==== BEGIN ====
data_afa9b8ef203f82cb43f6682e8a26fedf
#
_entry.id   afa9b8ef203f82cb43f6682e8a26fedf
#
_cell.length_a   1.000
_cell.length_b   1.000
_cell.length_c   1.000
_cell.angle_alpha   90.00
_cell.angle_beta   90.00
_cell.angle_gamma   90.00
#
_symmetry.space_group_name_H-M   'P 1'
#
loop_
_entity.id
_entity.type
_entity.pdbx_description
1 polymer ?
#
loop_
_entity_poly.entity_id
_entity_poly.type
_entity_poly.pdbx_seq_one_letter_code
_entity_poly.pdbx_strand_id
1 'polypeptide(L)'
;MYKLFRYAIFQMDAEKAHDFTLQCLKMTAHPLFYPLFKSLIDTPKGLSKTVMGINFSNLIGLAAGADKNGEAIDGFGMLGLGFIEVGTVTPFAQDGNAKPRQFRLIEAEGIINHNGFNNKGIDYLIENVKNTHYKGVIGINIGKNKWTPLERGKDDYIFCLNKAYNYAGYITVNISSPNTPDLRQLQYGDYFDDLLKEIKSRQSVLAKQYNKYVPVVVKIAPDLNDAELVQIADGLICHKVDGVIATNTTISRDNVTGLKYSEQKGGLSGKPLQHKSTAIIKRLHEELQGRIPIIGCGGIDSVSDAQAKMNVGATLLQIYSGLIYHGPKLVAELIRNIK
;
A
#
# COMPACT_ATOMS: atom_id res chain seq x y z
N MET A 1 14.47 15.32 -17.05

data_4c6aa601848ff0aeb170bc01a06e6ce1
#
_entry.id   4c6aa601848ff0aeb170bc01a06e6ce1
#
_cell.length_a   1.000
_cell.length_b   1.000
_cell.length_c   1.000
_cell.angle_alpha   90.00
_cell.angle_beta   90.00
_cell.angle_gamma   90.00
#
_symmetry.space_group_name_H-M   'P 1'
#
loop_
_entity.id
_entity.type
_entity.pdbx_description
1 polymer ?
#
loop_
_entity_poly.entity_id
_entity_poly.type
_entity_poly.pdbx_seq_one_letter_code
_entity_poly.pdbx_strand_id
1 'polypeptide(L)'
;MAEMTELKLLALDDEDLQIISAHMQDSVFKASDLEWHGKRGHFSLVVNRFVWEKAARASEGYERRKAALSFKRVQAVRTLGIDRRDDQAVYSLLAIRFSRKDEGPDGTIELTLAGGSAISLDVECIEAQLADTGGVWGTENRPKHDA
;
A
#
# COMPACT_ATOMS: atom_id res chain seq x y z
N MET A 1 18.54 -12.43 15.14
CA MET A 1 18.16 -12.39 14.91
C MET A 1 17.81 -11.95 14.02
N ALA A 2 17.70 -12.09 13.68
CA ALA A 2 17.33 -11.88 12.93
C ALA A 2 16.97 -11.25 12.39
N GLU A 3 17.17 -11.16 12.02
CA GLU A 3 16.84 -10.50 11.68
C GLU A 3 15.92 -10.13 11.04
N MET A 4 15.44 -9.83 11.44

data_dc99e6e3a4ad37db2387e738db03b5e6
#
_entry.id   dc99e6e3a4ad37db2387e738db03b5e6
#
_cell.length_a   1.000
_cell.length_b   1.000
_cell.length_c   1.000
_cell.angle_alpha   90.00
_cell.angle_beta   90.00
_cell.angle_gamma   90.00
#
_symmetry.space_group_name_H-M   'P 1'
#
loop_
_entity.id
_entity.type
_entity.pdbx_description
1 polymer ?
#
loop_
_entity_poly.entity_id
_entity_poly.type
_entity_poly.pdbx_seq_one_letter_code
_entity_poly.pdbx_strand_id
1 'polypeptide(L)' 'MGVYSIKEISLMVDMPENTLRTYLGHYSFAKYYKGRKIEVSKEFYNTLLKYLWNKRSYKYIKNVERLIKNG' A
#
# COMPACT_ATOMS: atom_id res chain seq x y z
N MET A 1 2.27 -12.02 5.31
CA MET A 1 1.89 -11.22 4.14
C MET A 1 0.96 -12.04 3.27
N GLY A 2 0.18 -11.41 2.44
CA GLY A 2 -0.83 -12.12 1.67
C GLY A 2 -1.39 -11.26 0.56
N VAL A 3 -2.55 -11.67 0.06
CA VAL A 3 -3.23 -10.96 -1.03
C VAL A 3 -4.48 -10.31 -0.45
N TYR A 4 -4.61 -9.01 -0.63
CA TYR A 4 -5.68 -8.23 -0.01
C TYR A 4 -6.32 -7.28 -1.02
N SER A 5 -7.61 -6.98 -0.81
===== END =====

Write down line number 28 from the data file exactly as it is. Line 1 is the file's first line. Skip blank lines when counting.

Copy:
A